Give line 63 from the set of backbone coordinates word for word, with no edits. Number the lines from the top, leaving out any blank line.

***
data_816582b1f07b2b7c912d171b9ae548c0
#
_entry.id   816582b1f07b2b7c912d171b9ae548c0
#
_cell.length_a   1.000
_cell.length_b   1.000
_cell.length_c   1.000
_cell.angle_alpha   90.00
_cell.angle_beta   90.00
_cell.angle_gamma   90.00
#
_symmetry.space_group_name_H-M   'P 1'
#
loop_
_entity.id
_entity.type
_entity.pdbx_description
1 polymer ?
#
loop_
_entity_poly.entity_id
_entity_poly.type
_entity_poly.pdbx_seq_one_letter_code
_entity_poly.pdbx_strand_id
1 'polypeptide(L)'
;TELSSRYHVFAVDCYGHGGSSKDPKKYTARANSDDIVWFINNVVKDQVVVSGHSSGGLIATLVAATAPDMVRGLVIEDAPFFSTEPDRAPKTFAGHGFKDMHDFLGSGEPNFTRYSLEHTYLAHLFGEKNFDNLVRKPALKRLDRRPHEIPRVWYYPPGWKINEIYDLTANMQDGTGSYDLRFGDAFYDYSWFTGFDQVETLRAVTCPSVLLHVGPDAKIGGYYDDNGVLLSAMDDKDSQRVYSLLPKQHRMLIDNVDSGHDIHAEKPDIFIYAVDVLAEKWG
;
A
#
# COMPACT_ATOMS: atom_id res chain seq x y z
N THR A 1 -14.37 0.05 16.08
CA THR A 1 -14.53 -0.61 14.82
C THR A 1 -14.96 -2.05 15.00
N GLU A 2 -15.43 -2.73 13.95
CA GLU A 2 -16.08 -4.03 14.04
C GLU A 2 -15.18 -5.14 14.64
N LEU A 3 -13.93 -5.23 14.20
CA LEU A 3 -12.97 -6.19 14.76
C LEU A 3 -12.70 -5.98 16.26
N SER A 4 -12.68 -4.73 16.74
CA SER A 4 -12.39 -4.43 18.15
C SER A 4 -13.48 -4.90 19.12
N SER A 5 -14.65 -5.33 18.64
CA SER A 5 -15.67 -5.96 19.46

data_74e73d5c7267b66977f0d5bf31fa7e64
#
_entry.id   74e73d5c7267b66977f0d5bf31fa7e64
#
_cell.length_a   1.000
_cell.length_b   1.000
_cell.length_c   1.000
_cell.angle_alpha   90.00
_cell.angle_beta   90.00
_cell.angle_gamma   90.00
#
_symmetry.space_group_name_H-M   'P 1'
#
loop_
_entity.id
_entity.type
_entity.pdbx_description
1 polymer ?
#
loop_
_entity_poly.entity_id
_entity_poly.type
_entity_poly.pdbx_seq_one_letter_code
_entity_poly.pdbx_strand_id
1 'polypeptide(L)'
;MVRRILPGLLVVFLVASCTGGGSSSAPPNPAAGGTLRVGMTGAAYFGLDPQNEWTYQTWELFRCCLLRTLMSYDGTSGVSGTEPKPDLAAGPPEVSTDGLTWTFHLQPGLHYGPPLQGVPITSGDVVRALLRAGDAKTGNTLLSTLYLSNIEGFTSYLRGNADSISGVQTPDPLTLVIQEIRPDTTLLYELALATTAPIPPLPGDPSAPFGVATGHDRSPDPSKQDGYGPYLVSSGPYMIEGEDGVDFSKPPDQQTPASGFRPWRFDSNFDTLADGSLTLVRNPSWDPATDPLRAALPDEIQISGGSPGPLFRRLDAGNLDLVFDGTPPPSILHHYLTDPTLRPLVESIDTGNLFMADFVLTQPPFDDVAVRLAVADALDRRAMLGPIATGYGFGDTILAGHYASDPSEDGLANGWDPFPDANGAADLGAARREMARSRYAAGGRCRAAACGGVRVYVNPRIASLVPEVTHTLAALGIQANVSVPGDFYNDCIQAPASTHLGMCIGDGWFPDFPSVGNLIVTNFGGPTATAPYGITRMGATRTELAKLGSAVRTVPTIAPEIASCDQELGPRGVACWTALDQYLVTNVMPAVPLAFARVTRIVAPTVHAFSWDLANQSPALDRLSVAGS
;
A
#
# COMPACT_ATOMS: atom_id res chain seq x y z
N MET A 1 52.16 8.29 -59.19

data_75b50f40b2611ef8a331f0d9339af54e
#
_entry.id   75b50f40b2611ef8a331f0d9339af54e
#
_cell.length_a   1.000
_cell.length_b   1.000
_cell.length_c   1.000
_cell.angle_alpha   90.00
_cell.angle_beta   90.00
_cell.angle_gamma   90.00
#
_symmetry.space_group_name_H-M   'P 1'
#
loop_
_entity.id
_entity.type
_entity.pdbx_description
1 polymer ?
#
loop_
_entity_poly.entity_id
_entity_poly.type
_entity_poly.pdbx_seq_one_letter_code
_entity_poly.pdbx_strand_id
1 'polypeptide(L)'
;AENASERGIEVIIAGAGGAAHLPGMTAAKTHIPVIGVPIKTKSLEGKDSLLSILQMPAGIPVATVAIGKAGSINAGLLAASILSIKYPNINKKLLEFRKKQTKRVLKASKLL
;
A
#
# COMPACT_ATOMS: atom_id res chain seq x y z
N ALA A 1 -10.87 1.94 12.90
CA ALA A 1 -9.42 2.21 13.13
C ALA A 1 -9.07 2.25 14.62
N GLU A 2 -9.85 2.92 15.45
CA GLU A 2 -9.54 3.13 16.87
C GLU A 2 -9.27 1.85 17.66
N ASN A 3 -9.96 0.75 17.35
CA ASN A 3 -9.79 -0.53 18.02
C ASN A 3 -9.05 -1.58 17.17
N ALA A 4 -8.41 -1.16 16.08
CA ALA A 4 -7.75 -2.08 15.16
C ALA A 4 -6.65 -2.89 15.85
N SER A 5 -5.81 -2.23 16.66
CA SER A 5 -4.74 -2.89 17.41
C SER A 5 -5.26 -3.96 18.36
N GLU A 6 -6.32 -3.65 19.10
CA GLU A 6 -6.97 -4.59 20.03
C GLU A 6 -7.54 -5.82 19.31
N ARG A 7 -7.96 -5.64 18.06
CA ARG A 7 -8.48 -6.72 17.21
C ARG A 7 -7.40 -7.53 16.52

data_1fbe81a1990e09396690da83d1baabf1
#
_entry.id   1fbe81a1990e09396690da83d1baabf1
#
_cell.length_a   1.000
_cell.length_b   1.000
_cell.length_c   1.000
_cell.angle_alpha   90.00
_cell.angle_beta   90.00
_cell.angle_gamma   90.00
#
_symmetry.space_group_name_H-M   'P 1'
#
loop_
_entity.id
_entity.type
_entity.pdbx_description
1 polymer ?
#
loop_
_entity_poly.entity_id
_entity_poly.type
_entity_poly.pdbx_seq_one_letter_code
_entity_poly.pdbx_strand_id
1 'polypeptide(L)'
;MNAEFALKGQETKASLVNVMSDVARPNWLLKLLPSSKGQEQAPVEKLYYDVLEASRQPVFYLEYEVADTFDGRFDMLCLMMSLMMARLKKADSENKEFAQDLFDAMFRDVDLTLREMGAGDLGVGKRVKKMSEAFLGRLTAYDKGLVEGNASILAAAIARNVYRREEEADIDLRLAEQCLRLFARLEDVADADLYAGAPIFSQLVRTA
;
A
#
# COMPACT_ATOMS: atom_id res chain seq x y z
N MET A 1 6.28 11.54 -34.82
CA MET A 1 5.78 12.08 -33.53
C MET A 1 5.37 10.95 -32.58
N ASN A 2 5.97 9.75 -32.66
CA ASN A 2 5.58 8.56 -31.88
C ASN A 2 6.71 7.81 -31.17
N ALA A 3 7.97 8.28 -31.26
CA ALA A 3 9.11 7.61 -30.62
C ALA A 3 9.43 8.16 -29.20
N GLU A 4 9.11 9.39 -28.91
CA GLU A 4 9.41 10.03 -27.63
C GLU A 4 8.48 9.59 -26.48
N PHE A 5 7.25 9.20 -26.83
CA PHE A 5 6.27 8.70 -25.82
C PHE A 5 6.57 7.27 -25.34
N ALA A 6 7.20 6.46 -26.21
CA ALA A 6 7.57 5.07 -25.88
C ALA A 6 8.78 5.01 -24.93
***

#